Lawrence Park neighbors concerned about drug use among transients
Daily Inter Lake | October 17, 2020 12:00 AM
When Ben Long and his neighbor saw men coming out of the wooded swampy area behind their homes near Lawrence Park last week they were not surprised.
It was far from the first time they, and others in the neighborhood, have noticed transients moving through the area. When Long and Carr walked down the steep hill to investigate, what they found did surprise them — needles, hundreds of them, and other drug paraphernalia.
The more the pair looked, the more they found. Friday’s search turned up a handful of needles inside what looked to be makeshift shelters made of woven tree branches while Saturday’s search turned up a plastic container holding several hundred needles.
While the police have since come and taken the items away, Long and his neighbors still have concerns about the area.
“There are families that have been in this neighborhood since the ’70s whose kids have always played in that area,” Long said. “They built forts down there or caught tadpoles and such. Those are things they should always be able to do and feel safe doing without having to worry about stepping on a dirty needle and getting hepatitis or worse.”
Kalispell Parks Superintendent Fred Bicha stressed that the needles were found on the fringes of the park, far from any playground equipment or common recreational areas, but he admits the transient population in the Lawrence Park area has been a concern for many years.
The city made an effort to curtail the number of homeless living in the park in 2016 when they removed a transient camp with nearly two dozen residents. Later that year, Knife River, a construction and contracting company, sold 16 acres adjacent to Lawrence Park to the city of Kalispell for $1. Nature trails were later developed on the land to encourage recreational use to replace the camps that had been found there previously.
Despite the city’s efforts, Long said transients still use the Lawrence Park area frequently.
“We see people coming in and out of the swamp pretty regularly. There have always been homeless that go down there, but they did try to get that situation cleaned up a few years ago. It’s a long-term issue that we have had to deal with here, as have other parks around the city,” Long said. “I feel bad for people that are that desperate and it really drove home the magnitude of the drug-abuse problem that we have in this community, but we can’t have that kind of dangerous litter turning up in the park.”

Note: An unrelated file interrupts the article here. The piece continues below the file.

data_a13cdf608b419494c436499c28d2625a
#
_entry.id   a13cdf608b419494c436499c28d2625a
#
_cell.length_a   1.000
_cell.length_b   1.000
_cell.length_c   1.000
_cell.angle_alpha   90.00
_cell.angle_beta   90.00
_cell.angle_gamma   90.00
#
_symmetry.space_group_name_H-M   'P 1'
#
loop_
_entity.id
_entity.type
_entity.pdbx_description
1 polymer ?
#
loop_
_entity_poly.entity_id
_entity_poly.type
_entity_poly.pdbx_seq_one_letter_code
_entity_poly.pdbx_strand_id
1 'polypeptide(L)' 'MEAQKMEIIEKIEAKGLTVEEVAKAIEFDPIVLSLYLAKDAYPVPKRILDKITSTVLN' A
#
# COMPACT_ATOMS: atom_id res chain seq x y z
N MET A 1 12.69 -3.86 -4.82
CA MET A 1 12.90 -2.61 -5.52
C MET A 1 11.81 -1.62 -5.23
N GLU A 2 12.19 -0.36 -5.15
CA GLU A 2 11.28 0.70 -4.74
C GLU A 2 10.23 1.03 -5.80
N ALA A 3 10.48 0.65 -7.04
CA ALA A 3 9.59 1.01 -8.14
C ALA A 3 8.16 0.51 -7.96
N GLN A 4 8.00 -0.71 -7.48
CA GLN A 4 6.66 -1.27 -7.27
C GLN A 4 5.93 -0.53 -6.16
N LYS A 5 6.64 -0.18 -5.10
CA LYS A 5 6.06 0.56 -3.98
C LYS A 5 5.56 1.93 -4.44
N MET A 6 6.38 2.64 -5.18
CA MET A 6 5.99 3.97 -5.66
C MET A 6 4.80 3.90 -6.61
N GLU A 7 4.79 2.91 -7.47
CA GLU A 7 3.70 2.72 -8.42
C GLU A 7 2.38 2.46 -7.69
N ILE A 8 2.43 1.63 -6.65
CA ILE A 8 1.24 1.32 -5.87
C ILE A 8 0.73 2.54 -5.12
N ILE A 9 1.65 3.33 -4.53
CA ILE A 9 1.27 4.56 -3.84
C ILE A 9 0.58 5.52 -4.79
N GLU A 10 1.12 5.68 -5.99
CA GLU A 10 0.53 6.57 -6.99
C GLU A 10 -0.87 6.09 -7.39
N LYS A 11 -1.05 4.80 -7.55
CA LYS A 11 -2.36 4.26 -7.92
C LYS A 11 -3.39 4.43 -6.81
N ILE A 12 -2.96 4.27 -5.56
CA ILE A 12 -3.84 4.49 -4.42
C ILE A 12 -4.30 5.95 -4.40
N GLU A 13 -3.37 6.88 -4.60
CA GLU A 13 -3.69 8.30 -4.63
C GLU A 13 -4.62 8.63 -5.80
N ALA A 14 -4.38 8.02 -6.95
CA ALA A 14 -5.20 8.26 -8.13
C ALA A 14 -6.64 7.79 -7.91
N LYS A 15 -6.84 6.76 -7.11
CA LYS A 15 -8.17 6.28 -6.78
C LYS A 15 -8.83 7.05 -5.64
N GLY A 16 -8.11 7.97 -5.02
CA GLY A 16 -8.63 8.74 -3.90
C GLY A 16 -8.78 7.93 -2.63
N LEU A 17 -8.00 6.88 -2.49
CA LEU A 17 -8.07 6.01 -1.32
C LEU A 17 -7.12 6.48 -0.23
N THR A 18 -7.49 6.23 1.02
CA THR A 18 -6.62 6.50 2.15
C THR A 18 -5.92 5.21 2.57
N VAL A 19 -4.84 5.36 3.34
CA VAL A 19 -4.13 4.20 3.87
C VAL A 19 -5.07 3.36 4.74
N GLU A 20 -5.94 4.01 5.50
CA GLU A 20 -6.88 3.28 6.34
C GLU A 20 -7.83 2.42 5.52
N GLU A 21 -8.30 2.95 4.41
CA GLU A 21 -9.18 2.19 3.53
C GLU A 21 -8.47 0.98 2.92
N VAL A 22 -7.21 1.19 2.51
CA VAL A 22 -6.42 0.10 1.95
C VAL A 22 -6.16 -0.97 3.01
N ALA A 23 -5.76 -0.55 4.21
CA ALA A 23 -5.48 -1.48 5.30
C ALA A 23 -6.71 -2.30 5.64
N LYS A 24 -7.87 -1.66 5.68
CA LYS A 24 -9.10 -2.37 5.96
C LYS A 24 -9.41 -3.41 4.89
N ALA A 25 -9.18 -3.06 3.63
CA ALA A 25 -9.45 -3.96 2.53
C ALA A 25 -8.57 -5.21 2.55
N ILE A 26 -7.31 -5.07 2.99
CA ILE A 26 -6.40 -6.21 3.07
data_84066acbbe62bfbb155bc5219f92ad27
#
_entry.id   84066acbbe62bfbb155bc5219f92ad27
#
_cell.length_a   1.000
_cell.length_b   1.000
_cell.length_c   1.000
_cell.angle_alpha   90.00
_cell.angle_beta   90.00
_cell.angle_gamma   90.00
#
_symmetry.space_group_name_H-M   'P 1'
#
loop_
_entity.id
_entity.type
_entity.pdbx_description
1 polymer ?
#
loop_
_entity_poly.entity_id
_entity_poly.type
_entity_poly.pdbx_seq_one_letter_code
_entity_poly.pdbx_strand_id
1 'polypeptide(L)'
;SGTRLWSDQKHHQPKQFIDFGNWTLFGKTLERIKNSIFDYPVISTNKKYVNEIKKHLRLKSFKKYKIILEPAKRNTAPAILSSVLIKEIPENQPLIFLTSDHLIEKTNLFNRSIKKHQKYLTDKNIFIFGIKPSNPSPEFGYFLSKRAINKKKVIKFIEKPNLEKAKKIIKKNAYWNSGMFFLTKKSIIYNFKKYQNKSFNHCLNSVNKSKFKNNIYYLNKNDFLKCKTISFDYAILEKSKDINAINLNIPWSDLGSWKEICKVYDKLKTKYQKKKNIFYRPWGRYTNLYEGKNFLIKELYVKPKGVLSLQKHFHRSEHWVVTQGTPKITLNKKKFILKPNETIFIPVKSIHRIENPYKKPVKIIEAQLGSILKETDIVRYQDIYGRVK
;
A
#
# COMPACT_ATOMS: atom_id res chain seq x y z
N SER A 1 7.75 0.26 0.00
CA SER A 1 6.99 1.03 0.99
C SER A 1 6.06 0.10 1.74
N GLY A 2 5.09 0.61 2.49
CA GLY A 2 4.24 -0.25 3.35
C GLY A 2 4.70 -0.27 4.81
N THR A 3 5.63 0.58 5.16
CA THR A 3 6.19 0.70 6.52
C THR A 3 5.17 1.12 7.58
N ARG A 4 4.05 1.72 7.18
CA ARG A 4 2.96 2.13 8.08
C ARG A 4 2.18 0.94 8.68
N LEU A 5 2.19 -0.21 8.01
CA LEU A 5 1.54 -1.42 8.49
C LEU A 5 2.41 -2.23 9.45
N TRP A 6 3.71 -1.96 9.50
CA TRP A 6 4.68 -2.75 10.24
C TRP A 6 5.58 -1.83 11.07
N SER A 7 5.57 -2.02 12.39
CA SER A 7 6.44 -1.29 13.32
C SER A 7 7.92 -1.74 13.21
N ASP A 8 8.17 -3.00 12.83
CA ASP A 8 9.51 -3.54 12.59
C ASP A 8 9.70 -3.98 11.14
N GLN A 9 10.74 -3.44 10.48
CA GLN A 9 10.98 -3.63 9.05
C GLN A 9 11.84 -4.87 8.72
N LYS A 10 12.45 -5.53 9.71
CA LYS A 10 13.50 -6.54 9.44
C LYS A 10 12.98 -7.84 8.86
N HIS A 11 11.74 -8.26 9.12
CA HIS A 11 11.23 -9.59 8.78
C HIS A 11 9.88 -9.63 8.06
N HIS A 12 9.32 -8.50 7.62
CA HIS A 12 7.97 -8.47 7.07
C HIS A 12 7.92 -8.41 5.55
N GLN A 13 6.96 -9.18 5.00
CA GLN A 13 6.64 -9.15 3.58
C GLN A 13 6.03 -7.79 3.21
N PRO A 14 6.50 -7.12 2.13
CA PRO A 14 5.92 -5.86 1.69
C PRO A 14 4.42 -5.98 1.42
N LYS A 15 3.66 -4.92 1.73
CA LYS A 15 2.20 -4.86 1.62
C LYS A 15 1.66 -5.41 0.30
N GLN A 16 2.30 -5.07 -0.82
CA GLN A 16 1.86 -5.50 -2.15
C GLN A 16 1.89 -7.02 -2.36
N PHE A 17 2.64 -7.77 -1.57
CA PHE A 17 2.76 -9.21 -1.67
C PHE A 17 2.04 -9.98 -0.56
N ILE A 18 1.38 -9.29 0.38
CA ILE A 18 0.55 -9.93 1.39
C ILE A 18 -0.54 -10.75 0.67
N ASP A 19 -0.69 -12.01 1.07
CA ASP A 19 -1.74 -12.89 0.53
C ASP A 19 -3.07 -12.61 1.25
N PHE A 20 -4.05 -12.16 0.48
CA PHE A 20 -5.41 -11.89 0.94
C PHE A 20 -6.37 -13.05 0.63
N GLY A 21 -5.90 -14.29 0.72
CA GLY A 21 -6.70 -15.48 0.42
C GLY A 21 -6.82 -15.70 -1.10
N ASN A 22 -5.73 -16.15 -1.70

KALISPELL CHIEF of Police Doug Overman believes the large box of needles most likely came from another location and was dumped in Lawrence Park, and he acknowledged drug addiction is a growing problem throughout the area.
“It is our belief that the box of needles was likely collected at a different location and then tossed over there, over the hill, as a disposal,” he said. “That does not mean that we don’t believe that IV drug use does not go on in many places around the city. We know that chemical dependency is a huge component of the challenges we face on a daily basis. We are not naive to the fact that we have a transient population that uses our city park and that drug use could be going on anywhere.”
Overman said his department conducted more than 300 drug investigations within the past year, but it will take more than just law enforcement efforts to curtail the problem.
“We need awareness that we have resources to address chemical dependency outside of law enforcement in our community. It’s not a problem we can arrest our way out of,” he said. “There are people out there struggling with chemical dependency that need help, but we need people to help us be able to help them. We are working with the landowner and with Parks and Recreation to keep a more watchful eye out for this kind of thing. If landowners see concerning things in the park, or elsewhere, they should call us.”
For now, Long urges his neighbors to help keep a watchful eye on the area where he believes heavy drug use has been occurring since this summer, if not longer.
“It’s only a few feet away from houses, so it’s amazing they have stayed hidden down there for as long as they did,” he said. “We, as neighbors, have to be more vigilant and keep an eye on our own property and the park while the police department needs to walk through those areas more often and have more a presence in the area so they know what is going on there.”
Reporter Jeremy Weber may be reached at 758-4446 or firstname.lastname@example.org.